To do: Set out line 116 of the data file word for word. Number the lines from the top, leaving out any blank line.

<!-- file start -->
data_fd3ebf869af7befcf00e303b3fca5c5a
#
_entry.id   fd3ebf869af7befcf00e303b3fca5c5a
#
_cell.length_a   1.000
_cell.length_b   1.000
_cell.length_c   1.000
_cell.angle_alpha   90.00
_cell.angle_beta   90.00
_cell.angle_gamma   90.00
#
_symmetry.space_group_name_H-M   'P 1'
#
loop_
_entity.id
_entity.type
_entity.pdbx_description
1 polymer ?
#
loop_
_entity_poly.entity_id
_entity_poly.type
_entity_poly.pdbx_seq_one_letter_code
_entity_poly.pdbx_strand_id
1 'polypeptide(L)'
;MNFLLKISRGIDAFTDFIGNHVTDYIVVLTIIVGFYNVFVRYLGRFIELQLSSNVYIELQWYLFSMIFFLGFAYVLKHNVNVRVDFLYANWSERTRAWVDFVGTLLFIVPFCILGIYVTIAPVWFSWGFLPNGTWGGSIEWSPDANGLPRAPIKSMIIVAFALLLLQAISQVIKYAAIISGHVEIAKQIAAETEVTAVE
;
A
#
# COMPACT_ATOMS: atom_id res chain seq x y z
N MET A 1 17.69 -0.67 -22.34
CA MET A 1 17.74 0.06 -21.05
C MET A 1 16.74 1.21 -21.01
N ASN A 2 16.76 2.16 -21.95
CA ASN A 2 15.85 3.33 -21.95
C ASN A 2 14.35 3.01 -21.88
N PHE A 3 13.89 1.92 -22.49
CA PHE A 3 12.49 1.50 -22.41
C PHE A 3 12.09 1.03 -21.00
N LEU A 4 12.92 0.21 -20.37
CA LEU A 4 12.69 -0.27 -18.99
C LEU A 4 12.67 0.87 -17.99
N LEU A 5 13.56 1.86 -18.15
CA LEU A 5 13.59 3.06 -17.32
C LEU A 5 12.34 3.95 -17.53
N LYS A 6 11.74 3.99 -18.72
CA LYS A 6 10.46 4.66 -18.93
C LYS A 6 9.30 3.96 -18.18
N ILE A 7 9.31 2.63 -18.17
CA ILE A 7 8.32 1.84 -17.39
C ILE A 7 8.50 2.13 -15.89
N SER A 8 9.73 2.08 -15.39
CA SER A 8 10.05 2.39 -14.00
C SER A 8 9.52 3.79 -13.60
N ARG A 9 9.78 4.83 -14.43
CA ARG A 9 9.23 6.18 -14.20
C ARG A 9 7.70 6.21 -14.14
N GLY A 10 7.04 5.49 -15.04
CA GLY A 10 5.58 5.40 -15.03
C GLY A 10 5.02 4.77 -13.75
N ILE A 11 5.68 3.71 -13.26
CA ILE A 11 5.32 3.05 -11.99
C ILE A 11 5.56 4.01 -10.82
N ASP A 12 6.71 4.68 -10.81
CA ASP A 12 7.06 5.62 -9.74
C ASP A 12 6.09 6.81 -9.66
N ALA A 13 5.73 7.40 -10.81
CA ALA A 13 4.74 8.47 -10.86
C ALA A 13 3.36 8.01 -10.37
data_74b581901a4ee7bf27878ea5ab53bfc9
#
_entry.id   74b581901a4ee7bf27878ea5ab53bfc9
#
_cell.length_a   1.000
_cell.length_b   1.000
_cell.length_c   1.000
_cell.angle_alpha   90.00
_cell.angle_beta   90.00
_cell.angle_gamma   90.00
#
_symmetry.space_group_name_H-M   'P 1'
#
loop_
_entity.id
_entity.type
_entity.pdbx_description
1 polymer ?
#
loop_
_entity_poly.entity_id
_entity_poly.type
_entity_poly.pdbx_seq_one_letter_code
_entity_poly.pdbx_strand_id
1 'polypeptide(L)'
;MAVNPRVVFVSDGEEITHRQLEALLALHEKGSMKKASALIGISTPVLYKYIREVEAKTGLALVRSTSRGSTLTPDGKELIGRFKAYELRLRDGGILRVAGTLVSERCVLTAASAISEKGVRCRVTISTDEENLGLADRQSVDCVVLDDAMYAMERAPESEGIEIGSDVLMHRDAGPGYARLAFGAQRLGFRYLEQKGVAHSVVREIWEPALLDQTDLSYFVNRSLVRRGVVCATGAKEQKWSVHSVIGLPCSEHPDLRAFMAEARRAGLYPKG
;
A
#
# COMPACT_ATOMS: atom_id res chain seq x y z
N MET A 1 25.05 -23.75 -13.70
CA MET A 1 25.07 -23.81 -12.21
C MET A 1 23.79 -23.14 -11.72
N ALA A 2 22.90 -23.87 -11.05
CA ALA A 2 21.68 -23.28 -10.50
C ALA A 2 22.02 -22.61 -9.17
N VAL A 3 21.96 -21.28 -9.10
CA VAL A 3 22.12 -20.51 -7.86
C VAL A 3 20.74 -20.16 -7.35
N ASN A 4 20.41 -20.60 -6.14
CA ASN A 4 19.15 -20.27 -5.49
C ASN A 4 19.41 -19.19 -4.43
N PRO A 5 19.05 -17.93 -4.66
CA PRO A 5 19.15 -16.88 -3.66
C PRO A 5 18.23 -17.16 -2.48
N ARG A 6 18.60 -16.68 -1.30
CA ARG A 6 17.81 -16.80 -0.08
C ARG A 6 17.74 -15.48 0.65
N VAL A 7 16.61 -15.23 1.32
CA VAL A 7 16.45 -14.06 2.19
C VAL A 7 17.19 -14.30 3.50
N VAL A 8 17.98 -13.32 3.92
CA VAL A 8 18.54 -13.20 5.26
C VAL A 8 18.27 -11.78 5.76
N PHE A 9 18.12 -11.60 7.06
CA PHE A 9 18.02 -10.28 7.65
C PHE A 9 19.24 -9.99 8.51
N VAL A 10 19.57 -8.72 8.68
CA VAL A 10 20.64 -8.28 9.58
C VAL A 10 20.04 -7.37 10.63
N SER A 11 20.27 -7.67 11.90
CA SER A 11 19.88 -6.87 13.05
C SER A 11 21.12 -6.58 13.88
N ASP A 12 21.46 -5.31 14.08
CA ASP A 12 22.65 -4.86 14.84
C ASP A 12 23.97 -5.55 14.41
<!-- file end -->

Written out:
CA ARG A 6 17.81 -16.80 -0.08